Friday, June 26, 2009
Monday, June 22, 2009
"Professional" used to mean someone who has attained a doctoral-level degree, but it can also mean someone who is distinguished from an amateur. In other words, a professional is someone who learns every aspect of a job and discovers what is needed and wanted by the company they work for. Compare the following and see what I mean.
- Uses lower emotional tones- anger, hostility, resentment and fear.
- Flighty, flaky, unable to stay focused and not committed to learning duties.
- Is pessimistic and will avoid difficult tasks as much as possible.
- Gossips and takes up company time doing anything but their own job.
- Gives respect only to superiors, if at all.
- Uses higher emotional tones- enthusiasm, interest, contentment.
- Is focused and clear-headed, even when multitasking, is very interested in the job at hand.
- Remains optimistic and jumps into difficult assignments.
- Is personable but does not gossip and is dedicated to accomplishing goals.
- Is respectful to everyone they meet; especially concerning their time.
Monday, June 1, 2009
Your resume reflects your ability to identify and produce a quality product. Make it easy to read and under no circumstances should it be more than 2 pages in length. No exceptions! A crisp and clean appearance is essential to attract viewers to your strengths and weaknesses. Word processing programs typically have templates that help prepare a standard resume.
Your resume is a top priority. Tackle its preparation as you would any major project vital to your future and career- it is your one shot at getting an interview! Even if you already have a job, it is a good idea to always keep your resume updated just in case you decide to apply for a promotion or a better opportunity presents itself.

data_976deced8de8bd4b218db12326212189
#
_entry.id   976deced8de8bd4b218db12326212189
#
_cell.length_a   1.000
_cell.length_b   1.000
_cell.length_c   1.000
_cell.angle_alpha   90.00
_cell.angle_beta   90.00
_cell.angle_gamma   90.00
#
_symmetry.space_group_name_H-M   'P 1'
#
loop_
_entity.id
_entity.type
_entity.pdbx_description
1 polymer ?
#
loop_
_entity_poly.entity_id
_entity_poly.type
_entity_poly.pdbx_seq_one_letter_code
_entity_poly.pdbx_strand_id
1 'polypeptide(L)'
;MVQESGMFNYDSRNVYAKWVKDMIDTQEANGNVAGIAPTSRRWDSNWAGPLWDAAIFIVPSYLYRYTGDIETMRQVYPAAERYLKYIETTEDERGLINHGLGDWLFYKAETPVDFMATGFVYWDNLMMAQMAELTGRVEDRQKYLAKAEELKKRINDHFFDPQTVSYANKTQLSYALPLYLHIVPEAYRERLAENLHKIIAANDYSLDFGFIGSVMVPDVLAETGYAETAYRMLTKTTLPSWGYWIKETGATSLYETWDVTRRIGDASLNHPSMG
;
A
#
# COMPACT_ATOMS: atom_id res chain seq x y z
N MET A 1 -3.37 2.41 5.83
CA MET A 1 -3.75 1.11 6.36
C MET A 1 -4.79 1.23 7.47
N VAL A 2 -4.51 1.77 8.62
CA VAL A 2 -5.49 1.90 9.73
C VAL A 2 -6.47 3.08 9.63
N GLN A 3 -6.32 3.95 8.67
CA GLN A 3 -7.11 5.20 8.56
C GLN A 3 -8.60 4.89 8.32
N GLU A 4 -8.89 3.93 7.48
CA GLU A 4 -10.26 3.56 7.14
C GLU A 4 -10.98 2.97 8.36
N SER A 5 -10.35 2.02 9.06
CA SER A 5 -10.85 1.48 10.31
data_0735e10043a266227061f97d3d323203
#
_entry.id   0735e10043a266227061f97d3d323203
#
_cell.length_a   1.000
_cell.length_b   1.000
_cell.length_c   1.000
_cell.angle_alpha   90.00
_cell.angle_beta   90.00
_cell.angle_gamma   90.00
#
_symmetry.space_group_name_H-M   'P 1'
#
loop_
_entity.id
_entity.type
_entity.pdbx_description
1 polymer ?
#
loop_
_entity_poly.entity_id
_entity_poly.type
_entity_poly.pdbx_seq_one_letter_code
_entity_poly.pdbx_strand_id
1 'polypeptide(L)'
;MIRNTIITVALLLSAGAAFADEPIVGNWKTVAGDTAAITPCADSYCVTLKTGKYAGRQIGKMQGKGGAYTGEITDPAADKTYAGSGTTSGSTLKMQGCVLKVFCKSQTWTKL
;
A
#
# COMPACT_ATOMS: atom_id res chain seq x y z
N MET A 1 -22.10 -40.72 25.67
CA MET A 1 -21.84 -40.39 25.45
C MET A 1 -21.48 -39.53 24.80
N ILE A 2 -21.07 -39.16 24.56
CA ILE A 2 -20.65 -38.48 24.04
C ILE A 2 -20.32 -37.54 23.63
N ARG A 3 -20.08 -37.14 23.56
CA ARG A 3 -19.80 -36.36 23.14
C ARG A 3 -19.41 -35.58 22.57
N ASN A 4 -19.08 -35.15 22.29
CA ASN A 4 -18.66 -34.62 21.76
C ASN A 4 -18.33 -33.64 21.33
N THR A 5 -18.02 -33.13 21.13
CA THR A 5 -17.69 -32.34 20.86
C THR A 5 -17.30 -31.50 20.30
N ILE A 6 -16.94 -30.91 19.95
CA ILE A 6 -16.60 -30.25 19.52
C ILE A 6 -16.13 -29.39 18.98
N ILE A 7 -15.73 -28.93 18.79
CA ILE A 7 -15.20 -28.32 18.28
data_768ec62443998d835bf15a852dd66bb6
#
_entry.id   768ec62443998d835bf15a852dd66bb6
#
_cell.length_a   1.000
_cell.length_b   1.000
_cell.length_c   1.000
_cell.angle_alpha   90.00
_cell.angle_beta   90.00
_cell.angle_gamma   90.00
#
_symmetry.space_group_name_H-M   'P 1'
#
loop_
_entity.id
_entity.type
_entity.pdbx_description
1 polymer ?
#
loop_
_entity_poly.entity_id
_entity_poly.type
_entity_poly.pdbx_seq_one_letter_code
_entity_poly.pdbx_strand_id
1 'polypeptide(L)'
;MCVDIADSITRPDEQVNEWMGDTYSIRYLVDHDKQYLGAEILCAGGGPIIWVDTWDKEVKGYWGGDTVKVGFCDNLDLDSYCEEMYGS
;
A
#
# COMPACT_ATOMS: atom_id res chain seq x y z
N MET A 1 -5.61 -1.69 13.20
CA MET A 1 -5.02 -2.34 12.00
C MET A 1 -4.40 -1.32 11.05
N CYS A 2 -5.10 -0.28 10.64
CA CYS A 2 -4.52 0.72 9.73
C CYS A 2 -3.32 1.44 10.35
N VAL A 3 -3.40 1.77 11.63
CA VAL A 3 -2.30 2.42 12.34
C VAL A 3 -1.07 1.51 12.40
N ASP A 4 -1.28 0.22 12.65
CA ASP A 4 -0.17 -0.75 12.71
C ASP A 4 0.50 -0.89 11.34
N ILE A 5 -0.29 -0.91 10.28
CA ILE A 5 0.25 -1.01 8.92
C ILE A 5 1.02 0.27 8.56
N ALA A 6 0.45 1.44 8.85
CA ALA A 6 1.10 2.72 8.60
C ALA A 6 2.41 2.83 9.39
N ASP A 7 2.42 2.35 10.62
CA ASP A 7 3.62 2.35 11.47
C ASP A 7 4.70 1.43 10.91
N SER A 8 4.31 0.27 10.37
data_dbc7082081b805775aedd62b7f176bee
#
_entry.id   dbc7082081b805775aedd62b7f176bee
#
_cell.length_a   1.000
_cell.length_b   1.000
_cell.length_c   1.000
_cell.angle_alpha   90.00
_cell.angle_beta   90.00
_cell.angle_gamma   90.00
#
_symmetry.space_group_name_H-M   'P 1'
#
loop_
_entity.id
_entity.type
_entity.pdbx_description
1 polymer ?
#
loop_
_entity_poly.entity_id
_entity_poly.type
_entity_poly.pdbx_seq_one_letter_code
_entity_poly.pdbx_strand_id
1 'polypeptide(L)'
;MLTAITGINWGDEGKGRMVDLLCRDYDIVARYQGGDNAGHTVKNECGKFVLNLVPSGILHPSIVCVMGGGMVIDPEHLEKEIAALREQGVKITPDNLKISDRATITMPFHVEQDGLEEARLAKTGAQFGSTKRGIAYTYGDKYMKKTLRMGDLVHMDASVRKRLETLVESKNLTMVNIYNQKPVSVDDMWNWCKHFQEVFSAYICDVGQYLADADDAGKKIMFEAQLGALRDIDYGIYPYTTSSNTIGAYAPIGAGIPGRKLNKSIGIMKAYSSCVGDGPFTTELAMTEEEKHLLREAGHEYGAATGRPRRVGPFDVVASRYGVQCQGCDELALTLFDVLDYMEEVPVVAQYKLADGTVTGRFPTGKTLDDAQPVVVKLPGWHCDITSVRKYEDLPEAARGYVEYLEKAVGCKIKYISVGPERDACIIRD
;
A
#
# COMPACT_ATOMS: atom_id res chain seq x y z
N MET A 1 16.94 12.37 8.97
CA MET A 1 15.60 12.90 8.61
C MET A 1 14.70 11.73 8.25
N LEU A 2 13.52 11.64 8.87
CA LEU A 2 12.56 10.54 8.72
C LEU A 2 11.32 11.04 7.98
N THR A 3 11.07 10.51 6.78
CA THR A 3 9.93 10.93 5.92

Here are some helpful links to building a successful resume:
Friday, May 29, 2009
In today's technologically savvy world, businesses find that retaining a physical presence is becoming difficult, or even too time-consuming. What began with making a call instead of stopping by an office, has become sending an e-mail instead of even picking up the phone. In some senses, this can be detrimental! What can be harder than remembering the face you never saw? Let alone the talent that may have been offered. Giving the personal touch will show that what you value most in your business are the people you work for and with.
Many ways to keep that personal edge are simpler than you'd imagine:
- Send a thoughtful thank you note and send it before you forget what you're thankful for!
- Greet all new contacts in person and really hear what they have to say, they may be able to give you some food for thought when you were sure you weren't hungry.
- Give your business correspondence a little personality, the most effective letters touch on personal matters, not just money or the bottom line.
- Say good morning or good afternoon to everyone you see and say it with a smile!
- When it is possible, make the effort to go to a business contact's office and spend some time talking with them. When it isn't possible, make a phone call instead of sending an e-mail.
- Even if a business or person isn't what you thought they'd be or didn't have the service you were looking for, make the effort to explain your disatisfaction. After all, you'd want the same chance for improvement!
Many people think that this is the old-fashioned way of doing business, but especially in today's economy it's important to remember that some things will never change. Even Wall Street is talking about the importance of businesses adding the personal touch.
Don't let shaking a hand and having an honest conversation stop you from achieving that personal touch.